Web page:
It is four weeks now since the Easter Candle was lit and we welcomed new members into the Church. Four weeks is a long time to sustain the motional charge of this new life of the Spirit and the joy of Christ’s resurrection. Faith is seldom a feeling yet seems always an important part of our life and its choices.
We pray in preparation for our communal gathering of the Eucharist by reflecting on our quiet calls to serve, bless and care for the needs of friends and the unfriends whom we do not yet know. We pray for the Easter graces of fidelity and perseverance. We pray to do the actions of faith when the feelings of faith are distant.
The early Church had its own growing pains. One of these was the division of labor. The Apostles were being asked to preach and lead the prayers, and with the increase of contributions, they were involved in distributions. The Hellenists, those who spoke and used Greek in their worship service found that their faithful constituents were being a bit neglected by the Hebrew side of the community. We hear how the Twelve resolved the injustice.
What we are present to then is the first communal ordination ceremony in the early Church. Seven men are called by the community, who are known to be of the Spirit and having wisdom. Their ministry will be to continue to do the “deeds” of Jesus, the “works” which are the manifestation of the Holy Spirit. Faith, as with love, is shown in “deeds” more than words. The increase of these works became the new “signs” of Jesus’ being alive in His new Body the Church and brought about the increase of this same Church.
The Gospel verses begin the four chapters of John’s “Last Discourse”. The previous chapter spoke of betrayal, denial and departure. Judas departs into the dark. Peter will soon do the same and Jesus has given an instruction for service before He is taken away. The opening words of this chapter are a confirming encouragement to those who remain at table with Jesus. Jesus says plainly that He is going and He is coming back to take them to a place they know. This does not seem to comfort them.
Being left behind, excluded is both frightening and a negative experience. Thomas and Phillip voice their reaction to their being abandoned. It may seem that Jesus is playing with them or being evasive. Jesus is preparing them for living their relationship of faith in the absolutely unknowable and infinitely mysterious God, whom Jesus refers to as “Father.” They are invited to that long-life relationship by believing in Jesus as the “way” to being included by the “Father.” Jesus is the “truth” about the “ancient One.” Jesus is the beginning of true “life” which is offered through that same relationship.
The real clincher of this passage is the affirming words that those
who do believe will continue the “deeds” and “signs”
which they have experienced during their close association with
Jesus. They are promised that they will do even “greater ones.”
These “works” are those which the early Church would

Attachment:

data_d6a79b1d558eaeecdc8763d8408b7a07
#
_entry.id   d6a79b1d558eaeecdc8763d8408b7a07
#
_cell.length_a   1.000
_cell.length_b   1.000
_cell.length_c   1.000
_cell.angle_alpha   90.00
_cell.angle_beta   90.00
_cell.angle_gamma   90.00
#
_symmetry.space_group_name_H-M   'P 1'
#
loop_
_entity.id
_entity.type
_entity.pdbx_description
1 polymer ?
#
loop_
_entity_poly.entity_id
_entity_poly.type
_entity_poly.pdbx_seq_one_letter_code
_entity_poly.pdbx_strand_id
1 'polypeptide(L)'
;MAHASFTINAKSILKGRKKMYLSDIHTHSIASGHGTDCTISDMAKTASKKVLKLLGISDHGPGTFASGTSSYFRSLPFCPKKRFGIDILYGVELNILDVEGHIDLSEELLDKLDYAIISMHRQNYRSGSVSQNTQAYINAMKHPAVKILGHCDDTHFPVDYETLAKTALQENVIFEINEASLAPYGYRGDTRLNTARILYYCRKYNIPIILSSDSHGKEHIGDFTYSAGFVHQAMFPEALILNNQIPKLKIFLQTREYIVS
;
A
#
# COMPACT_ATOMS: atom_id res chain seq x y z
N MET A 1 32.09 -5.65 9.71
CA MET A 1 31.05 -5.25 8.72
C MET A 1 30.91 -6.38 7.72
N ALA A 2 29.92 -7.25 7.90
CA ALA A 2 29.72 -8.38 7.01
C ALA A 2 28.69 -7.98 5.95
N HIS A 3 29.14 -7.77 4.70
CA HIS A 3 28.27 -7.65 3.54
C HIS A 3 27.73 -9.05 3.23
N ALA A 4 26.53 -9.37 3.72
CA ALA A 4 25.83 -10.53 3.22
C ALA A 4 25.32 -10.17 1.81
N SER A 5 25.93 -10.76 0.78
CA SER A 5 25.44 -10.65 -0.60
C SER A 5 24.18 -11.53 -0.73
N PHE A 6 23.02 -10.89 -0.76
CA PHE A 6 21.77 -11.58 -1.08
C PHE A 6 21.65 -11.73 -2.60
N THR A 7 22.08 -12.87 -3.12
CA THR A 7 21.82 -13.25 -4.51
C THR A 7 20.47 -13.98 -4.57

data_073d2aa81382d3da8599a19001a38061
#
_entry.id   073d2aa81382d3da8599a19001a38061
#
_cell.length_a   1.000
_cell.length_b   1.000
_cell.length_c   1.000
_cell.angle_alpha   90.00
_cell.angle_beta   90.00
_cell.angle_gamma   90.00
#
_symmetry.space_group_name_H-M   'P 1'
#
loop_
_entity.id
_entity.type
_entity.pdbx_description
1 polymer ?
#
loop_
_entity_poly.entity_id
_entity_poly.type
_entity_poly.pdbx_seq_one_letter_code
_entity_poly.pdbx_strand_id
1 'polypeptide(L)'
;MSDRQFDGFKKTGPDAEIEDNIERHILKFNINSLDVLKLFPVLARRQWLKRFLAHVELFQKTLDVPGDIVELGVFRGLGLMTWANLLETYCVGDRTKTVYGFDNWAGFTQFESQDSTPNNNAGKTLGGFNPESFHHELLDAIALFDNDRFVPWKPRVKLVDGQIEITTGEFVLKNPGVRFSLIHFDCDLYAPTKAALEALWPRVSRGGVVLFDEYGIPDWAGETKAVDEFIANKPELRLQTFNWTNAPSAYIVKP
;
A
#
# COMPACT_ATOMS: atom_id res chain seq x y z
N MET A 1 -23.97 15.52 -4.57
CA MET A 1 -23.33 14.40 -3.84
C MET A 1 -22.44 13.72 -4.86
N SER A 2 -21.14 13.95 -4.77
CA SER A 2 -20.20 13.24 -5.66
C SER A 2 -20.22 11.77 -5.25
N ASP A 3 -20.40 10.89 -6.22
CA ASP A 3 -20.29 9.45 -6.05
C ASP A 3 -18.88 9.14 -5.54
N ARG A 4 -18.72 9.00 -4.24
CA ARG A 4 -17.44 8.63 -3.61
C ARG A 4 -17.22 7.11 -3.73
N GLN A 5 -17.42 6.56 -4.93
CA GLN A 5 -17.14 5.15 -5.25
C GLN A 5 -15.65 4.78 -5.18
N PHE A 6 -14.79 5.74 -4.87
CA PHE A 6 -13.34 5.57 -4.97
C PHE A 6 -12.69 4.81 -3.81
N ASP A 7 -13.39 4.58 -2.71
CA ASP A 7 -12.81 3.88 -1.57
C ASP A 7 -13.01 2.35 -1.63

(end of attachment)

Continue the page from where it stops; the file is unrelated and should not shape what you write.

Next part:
perform and through which the community would attract attention
and new followers. Jesus is saying simply that he is from God and
God is in him and has been working through Him. Jesus is passing
that union on to those who would believe both in him and the “Father”
who sent him and to whom Jesus is returning. Jesus is not abandoning
them then, but inviting them to stay in union with Him and each
other through believing rather than perceiving. When Jesus did appear
to Mary Magdala in the Resurrection Garden, he asked her not to
cling to him. He is saying the same thing to his close companions.
They have drunk from his cup at table, and now they are invited
to drink from the Cup of Faith.
The “works” to which we are all called by this Gospel are the “works” of the Resurrection. They will be “greater” because they are done through the struggling of wanting to know, but trusting. “works” of the Spirit, of believing, of fidelity done by the fleshly Jesus were all Redemptive. The “greater works” done by the early Church and now by the older or later Church are done by faith. We believe, even though we have not seen.
I enjoy the various verbal responses people give when told something of news. “Really?”
“Lord, let Your mercy be on us, as we place our trust in You.” Ps. 33. “No kidding!” “Are you telling the truth?” “Incredible!” “Unbelievable!” “Are you pulling my leg?” “For real?” “Come on!” “I doubt that.” Believing in things which do not touch our flesh, our attitudes, our actions, they are easier to hear and swallow. Those things we hear, such as the Apostles heard, now that takes some serious consideration and analyzing.
We, like the Apostles, find it hard to believe when those persons and things which form the center of our hearts and lives, fail, depart, in a sense, abandon us. Faith is more than a feeling then, it is a way of suffering and eventually rising.
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